Aggressive Antimicrobial Initiation for Suspected Intensive Care Unit-Acquired Infection Is Associated with Decreased Long-Term Survival after Critical Illness

Christopher A. Guidry, Tjasa Hranjec, Puja M. Shah, Zachary C. Dietch, Taryn E. Hassinger, Nathan R. Elwood, Robert G. Sawyer

Research output: Contribution to journalArticle

2 Scopus citations

Abstract

Background: The long-term significance of early and prolonged antibiotic use in critically ill patients is yet to be described. Several studies suggest that antimicrobial exposure may have as yet unrecognized long-term effects on clinically meaningful outcomes. Our group previously conducted a quasi-experimental, before and after observational cohort study of hemodynamically stable surgical patients suspected of having an intensive care unit-acquired infection. This study demonstrated that aggressive initiation of antimicrobial therapy was associated with increased 30-day deaths. In a follow-up survival analysis, we hypothesized that aggressive antimicrobial treatment would not be a significant predictor of long-term death. Methods: Survival data for the 201 patients included in the initial study were obtained from our clinical data repository. Univariable analysis, Kaplan-Meier, and Cox proportional hazards models were used. Survival was evaluated at one and four years. Age, gender, Acute Physiology and Chronic Health Evaluation (APACHE) II score, and co-morbidities were chosen a priori for potential inclusion in the model. Variables that met the model assumptions after testing were included in the final model. Results: Follow-up data were available for 190 patients (95 in each group) representing 94.5% of the initial cohort. Twenty-four (25.3%) patients in the aggressive group had initial APACHE II scores of less than 15 compared with 13 (13.7%) patients in the conservative group (p = 0.04). There was a trend toward higher deaths in the aggressive group at four years (41.1% vs. 30.5%; p = 0.13). Kaplan-Meier analysis demonstrated a difference in survival at one year but not at four years. The Cox proportional hazards model showed a higher long-term death for patients in the aggressive antimicrobial group at both one and four years (hazard rate: 2.26 and 1.70, respectively). Conclusion: Aggressive initiation of antimicrobial therapy is independently associated with decreased long-term survival after critical illness. While further work is needed to confirm these findings, waiting for evidence of infection before initiation of antibiotic agents may be beneficial.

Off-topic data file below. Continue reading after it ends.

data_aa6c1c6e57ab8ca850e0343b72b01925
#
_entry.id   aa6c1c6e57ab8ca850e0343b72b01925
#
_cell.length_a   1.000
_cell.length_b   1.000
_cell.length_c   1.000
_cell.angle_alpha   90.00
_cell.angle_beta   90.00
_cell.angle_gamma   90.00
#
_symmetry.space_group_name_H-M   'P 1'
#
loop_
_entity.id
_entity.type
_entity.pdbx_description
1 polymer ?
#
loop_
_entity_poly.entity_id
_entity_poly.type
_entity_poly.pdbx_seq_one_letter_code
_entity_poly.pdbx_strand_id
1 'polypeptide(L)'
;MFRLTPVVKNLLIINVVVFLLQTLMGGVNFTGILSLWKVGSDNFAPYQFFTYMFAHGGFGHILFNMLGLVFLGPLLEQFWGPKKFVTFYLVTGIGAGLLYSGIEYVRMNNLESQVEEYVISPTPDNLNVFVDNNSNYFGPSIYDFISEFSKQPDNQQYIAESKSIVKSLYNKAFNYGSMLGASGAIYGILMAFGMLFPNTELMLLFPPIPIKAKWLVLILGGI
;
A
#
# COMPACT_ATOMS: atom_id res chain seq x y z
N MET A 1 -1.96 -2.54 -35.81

Original languageEnglish (US)
Pages (from-to)664-669
Number of pages6
JournalSurgical Infections
Volume18
Issue number6
DOIs
Publication statusPublished - Aug 1 2017

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Keywords

  • antibiotics
  • antimicrobials
  • critical care
  • survival

ASJC Scopus subject areas

  • Surgery
  • Microbiology (medical)
  • Infectious Diseases

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